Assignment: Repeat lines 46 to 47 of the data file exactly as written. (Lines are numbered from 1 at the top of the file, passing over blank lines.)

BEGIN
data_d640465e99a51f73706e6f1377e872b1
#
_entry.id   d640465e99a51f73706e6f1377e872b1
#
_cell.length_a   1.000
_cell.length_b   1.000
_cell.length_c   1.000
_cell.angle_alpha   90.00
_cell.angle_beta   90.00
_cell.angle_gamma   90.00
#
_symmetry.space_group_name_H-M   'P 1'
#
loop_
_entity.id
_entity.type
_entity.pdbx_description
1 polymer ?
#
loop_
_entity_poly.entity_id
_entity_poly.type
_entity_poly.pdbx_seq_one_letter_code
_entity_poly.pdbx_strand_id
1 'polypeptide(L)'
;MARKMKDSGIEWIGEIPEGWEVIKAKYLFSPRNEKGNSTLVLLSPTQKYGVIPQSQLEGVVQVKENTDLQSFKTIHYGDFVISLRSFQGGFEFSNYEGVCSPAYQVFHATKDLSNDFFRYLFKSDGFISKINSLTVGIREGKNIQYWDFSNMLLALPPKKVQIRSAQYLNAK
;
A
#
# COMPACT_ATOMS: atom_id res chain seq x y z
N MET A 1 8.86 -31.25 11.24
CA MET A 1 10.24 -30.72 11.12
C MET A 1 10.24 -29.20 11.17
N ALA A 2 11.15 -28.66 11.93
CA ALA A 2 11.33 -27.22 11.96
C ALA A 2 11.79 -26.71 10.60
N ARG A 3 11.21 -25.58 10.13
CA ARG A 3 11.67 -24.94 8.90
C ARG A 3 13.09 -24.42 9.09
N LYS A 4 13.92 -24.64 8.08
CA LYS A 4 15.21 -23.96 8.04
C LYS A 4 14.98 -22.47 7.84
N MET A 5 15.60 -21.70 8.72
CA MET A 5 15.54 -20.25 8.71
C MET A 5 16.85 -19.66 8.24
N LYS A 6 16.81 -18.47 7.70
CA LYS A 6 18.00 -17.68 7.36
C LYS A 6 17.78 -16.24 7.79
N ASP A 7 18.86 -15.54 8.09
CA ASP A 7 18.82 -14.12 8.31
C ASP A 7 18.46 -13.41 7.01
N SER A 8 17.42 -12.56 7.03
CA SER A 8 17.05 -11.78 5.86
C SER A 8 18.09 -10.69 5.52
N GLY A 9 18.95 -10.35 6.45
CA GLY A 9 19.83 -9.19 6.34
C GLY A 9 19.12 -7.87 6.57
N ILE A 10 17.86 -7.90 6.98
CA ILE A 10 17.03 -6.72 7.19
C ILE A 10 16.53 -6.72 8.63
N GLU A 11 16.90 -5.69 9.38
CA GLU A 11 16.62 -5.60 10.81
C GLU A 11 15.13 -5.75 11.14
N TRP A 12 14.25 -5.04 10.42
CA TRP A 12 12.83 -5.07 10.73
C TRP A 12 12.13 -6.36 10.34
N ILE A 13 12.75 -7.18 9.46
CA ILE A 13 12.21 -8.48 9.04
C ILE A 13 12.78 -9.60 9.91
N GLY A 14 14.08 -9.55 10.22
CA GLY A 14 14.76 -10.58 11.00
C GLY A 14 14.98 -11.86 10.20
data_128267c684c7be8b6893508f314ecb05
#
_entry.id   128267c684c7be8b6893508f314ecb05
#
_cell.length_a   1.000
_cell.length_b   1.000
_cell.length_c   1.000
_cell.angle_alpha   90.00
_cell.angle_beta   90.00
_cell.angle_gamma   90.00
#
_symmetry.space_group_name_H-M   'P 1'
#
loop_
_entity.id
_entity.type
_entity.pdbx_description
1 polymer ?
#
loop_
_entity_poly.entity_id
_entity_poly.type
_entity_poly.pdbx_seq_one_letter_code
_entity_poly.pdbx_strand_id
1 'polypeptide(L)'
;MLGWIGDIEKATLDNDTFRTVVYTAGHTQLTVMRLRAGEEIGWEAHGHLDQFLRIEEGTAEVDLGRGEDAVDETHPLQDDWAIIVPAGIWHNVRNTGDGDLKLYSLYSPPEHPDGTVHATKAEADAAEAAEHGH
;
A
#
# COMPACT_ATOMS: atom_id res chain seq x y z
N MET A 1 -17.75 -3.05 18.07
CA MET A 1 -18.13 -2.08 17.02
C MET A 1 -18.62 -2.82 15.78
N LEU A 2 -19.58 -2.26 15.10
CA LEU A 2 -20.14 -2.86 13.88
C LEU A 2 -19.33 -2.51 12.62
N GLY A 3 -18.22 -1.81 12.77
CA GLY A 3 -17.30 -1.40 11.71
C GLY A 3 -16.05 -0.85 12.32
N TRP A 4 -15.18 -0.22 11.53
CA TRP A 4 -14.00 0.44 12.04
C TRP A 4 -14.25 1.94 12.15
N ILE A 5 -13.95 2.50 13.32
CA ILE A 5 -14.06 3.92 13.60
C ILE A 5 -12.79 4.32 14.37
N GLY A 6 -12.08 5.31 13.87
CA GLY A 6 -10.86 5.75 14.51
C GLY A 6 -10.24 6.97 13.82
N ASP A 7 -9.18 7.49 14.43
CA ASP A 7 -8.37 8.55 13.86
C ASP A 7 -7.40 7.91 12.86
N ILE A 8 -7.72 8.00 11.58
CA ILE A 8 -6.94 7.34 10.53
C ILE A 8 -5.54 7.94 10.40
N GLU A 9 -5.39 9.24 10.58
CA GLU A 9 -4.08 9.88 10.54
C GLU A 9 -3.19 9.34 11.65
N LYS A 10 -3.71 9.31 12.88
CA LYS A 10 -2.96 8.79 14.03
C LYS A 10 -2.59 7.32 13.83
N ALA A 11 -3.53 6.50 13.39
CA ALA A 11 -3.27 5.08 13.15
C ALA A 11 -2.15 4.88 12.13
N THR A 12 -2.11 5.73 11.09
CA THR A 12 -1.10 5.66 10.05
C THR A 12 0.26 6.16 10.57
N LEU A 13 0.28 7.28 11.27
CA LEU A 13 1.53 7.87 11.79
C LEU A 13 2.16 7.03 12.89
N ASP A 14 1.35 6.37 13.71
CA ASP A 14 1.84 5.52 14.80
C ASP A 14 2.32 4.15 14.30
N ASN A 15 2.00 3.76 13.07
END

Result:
N LYS A 6 16.81 -18.47 7.70
CA LYS A 6 18.00 -17.68 7.36